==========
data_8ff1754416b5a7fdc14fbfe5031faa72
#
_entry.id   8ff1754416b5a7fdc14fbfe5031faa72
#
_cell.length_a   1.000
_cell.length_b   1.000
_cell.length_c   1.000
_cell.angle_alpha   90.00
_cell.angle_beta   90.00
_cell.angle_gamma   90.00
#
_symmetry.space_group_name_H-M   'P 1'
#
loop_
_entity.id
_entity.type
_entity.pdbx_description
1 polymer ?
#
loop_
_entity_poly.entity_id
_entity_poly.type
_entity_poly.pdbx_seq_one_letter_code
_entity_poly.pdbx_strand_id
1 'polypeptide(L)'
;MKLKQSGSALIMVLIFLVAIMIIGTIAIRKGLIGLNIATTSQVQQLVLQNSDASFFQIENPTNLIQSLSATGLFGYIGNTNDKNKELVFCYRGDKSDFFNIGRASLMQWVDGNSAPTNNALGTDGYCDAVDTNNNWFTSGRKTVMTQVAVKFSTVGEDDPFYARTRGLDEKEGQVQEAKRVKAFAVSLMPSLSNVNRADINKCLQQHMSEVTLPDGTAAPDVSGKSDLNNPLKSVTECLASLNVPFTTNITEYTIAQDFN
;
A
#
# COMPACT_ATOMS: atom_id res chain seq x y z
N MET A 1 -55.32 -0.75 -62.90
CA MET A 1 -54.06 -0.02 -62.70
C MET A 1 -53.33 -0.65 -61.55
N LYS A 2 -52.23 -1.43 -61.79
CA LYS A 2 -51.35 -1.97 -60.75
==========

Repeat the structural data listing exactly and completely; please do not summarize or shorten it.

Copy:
data_8ff1754416b5a7fdc14fbfe5031faa72
#
_entry.id   8ff1754416b5a7fdc14fbfe5031faa72
#
_cell.length_a   1.000
_cell.length_b   1.000
_cell.length_c   1.000
_cell.angle_alpha   90.00
_cell.angle_beta   90.00
_cell.angle_gamma   90.00
#
_symmetry.space_group_name_H-M   'P 1'
#
loop_
_entity.id
_entity.type
_entity.pdbx_description
1 polymer ?
#
loop_
_entity_poly.entity_id
_entity_poly.type
_entity_poly.pdbx_seq_one_letter_code
_entity_poly.pdbx_strand_id
1 'polypeptide(L)'
;MKLKQSGSALIMVLIFLVAIMIIGTIAIRKGLIGLNIATTSQVQQLVLQNSDASFFQIENPTNLIQSLSATGLFGYIGNTNDKNKELVFCYRGDKSDFFNIGRASLMQWVDGNSAPTNNALGTDGYCDAVDTNNNWFTSGRKTVMTQVAVKFSTVGEDDPFYARTRGLDEKEGQVQEAKRVKAFAVSLMPSLSNVNRADINKCLQQHMSEVTLPDGTAAPDVSGKSDLNNPLKSVTECLASLNVPFTTNITEYTIAQDFN
;
A
#
# COMPACT_ATOMS: atom_id res chain seq x y z
N MET A 1 -55.32 -0.75 -62.90
CA MET A 1 -54.06 -0.02 -62.70
C MET A 1 -53.33 -0.65 -61.55
N LYS A 2 -52.23 -1.43 -61.79
CA LYS A 2 -51.35 -1.97 -60.75